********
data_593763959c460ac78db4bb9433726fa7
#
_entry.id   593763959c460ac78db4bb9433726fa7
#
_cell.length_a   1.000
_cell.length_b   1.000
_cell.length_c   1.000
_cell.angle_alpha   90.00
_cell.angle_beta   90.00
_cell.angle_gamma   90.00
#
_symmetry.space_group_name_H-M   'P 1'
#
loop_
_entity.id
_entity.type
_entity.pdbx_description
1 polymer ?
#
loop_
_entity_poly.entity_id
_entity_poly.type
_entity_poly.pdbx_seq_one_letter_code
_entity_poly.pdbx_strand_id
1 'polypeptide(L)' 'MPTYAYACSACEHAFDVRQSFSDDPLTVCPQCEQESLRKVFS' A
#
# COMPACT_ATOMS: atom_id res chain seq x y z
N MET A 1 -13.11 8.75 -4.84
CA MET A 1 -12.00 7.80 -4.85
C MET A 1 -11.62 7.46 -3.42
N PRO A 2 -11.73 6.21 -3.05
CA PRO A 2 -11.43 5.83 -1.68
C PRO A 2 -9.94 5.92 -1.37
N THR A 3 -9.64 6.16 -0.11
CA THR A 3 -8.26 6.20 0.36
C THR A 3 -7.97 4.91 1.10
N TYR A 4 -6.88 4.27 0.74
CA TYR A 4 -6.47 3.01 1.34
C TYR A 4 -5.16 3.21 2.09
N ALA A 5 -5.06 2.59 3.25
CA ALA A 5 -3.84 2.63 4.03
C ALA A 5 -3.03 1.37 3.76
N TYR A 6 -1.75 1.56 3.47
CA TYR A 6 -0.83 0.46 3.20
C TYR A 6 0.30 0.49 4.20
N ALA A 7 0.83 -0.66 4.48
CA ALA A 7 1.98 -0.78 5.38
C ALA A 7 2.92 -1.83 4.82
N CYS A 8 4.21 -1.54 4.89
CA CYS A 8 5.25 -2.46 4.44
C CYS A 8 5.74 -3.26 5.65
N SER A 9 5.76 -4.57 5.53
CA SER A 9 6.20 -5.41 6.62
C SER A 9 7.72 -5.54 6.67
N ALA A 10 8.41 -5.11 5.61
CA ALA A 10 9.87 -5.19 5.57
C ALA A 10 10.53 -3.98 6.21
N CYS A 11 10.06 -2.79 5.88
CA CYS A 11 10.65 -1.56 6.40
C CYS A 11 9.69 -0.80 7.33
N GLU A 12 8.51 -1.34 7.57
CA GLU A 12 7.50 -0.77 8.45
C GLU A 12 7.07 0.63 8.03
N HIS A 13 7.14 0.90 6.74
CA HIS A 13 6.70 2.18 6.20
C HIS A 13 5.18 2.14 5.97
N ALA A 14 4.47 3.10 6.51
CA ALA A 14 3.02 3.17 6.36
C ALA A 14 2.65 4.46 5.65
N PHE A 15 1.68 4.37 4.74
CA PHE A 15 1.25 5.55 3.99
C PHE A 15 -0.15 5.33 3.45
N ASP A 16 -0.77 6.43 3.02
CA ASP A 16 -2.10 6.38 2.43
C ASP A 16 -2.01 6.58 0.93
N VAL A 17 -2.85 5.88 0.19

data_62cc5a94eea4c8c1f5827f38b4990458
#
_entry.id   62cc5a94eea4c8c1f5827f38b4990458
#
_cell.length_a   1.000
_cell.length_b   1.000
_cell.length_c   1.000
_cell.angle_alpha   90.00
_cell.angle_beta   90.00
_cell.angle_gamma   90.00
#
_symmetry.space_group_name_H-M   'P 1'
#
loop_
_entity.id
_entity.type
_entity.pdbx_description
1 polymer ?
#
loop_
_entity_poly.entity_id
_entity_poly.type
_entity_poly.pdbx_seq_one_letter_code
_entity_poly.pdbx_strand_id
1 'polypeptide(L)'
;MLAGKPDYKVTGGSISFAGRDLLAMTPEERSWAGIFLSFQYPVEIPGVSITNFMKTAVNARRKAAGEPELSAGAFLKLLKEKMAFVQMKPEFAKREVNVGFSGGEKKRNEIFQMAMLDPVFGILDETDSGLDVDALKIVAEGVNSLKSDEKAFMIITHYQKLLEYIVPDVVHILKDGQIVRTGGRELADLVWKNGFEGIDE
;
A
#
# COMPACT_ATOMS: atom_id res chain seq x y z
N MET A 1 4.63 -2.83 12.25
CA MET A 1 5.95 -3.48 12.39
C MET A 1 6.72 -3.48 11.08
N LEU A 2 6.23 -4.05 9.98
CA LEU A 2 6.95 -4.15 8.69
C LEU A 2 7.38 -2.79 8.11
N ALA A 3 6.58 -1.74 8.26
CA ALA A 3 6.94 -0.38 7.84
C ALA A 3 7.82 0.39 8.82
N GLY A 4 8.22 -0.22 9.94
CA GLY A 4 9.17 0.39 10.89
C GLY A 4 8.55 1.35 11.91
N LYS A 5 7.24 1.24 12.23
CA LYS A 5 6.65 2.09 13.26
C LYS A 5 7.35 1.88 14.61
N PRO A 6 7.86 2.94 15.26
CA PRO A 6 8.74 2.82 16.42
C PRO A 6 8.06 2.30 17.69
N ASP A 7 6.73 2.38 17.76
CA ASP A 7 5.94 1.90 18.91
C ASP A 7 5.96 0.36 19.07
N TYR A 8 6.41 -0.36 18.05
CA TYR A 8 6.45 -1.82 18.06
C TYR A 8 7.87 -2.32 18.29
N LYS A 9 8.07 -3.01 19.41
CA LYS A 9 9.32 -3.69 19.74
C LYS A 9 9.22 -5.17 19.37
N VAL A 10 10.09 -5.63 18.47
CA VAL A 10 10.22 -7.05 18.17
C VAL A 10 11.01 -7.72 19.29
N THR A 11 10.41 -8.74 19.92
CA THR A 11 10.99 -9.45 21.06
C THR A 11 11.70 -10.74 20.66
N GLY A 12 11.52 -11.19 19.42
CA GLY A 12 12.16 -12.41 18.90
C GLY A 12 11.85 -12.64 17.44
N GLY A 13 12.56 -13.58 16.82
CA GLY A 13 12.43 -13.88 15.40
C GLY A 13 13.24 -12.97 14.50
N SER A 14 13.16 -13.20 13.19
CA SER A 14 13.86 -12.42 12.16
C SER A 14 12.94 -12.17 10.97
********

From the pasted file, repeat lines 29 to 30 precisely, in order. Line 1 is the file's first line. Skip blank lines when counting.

CA MET A 1 -12.00 7.80 -4.85
C MET A 1 -11.62 7.46 -3.42